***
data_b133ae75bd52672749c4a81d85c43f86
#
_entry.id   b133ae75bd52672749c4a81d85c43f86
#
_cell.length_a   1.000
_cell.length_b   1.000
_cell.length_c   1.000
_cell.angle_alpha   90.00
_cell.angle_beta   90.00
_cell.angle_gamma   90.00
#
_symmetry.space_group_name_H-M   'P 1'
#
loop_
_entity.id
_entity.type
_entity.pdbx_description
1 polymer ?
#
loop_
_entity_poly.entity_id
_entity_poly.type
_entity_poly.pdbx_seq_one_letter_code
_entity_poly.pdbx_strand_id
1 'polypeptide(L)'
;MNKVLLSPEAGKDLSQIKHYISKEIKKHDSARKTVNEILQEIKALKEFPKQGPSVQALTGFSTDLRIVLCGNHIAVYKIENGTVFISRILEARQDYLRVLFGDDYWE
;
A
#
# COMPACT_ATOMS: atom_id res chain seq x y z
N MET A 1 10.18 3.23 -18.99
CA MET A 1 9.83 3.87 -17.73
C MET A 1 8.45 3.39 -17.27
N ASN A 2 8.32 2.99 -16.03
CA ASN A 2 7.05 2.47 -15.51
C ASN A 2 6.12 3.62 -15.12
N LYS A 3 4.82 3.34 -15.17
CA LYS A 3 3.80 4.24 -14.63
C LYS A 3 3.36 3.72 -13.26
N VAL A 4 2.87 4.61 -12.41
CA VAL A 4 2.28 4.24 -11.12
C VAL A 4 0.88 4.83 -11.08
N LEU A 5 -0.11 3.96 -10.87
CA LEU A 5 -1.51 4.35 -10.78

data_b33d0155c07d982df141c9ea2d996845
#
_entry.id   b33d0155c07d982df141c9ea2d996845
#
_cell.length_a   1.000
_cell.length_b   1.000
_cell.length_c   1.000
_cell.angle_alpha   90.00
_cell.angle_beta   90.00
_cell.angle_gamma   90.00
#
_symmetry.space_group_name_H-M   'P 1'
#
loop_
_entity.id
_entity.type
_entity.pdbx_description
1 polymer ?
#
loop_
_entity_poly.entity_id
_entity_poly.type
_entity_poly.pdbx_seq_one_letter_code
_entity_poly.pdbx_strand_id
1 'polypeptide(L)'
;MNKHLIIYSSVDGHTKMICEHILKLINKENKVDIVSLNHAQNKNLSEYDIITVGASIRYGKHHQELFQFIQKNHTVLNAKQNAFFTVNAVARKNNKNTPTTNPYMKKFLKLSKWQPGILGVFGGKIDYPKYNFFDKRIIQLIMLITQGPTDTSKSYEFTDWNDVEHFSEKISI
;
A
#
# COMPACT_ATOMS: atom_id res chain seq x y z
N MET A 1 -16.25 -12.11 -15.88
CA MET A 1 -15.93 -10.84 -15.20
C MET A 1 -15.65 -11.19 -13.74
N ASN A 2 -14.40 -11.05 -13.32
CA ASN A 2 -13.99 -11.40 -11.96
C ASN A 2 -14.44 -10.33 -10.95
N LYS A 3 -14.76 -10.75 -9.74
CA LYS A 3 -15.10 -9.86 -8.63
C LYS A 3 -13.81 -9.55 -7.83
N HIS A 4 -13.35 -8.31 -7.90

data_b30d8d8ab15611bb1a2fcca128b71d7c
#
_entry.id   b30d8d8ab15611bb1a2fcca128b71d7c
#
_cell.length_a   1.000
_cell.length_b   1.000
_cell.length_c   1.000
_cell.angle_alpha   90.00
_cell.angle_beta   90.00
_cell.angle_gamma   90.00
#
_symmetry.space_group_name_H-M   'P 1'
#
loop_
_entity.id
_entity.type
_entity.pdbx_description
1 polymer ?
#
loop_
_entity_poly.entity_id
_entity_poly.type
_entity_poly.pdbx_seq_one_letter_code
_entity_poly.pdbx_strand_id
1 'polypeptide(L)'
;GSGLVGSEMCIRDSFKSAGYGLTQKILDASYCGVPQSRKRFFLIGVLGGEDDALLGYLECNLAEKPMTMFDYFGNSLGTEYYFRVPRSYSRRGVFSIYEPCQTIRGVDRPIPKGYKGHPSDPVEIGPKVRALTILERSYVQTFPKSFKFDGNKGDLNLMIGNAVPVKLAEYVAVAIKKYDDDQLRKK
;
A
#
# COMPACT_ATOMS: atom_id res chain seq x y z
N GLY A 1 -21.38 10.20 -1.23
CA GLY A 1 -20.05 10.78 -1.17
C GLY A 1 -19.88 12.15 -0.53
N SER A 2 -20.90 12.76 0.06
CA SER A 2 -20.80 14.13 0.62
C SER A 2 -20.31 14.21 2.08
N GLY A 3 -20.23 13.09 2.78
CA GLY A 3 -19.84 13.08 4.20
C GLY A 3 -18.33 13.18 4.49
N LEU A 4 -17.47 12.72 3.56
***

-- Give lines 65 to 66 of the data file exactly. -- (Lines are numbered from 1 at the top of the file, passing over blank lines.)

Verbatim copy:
_entity_poly.entity_id
_entity_poly.type